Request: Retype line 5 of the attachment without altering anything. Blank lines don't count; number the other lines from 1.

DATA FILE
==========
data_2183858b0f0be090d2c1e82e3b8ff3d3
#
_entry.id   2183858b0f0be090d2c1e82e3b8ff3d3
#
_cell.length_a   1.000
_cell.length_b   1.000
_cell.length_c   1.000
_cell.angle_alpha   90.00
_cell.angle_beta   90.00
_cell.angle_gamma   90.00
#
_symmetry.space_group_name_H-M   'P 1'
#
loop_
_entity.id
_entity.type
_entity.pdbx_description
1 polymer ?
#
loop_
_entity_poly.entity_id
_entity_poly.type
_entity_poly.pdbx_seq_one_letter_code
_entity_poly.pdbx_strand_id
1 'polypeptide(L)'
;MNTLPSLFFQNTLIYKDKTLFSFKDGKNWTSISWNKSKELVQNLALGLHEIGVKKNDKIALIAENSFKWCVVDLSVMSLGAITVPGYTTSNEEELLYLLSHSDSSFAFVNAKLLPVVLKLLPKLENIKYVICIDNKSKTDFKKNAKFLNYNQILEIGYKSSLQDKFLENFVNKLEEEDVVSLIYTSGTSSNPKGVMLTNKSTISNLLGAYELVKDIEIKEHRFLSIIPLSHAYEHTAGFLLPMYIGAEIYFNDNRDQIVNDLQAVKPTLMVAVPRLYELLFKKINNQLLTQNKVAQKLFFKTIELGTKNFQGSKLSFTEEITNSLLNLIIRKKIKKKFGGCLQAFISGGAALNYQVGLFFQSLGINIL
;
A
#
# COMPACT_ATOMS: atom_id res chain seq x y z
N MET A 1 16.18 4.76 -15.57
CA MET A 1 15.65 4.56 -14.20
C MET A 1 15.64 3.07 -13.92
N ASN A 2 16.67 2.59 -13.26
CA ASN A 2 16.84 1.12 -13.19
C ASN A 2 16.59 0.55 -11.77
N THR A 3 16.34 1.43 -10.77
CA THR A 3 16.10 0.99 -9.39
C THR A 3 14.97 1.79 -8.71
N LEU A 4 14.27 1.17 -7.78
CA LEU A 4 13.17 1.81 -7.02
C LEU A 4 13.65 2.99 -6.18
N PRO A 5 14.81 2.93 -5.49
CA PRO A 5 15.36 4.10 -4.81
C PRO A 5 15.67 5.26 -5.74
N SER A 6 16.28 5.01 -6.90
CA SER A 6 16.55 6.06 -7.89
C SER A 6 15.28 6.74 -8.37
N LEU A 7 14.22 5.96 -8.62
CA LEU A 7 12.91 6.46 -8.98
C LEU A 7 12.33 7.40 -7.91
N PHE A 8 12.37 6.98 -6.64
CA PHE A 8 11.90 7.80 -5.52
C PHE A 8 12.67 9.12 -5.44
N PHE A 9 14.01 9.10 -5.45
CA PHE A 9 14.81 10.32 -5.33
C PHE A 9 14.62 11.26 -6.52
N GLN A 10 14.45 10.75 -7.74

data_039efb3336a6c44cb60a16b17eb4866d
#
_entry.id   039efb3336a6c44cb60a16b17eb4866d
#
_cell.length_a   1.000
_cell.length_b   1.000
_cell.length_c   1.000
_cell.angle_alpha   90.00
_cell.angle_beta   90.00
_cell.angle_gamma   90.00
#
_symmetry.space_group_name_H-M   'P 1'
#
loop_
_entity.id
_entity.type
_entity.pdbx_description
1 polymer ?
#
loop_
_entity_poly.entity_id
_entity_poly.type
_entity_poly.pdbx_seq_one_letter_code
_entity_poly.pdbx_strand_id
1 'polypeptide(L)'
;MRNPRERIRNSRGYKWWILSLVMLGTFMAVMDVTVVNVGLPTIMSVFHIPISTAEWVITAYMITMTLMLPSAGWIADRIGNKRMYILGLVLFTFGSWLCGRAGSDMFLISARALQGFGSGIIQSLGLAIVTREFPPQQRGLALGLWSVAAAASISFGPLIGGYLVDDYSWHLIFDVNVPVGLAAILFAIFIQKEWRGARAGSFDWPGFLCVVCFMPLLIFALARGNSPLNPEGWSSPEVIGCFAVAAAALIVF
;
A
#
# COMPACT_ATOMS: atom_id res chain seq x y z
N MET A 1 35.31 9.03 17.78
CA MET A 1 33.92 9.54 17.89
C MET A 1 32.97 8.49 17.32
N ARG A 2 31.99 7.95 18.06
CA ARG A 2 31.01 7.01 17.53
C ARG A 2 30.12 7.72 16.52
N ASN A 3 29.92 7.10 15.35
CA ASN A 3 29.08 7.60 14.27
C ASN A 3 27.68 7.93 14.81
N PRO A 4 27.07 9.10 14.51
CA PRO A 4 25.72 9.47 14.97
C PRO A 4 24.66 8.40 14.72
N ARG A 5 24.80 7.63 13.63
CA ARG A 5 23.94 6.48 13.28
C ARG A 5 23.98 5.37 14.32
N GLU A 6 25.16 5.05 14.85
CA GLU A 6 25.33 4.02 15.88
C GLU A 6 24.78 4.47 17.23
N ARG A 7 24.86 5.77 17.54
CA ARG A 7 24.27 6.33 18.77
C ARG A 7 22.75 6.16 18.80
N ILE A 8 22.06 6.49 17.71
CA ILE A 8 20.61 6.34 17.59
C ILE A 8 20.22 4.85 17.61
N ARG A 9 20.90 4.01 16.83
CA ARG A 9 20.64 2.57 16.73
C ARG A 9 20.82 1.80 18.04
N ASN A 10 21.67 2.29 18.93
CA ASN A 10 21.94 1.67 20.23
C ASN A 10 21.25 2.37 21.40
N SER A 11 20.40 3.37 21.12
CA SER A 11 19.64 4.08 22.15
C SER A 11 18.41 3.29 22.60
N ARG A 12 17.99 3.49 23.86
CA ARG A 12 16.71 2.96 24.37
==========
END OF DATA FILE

_cell.length_a   1.000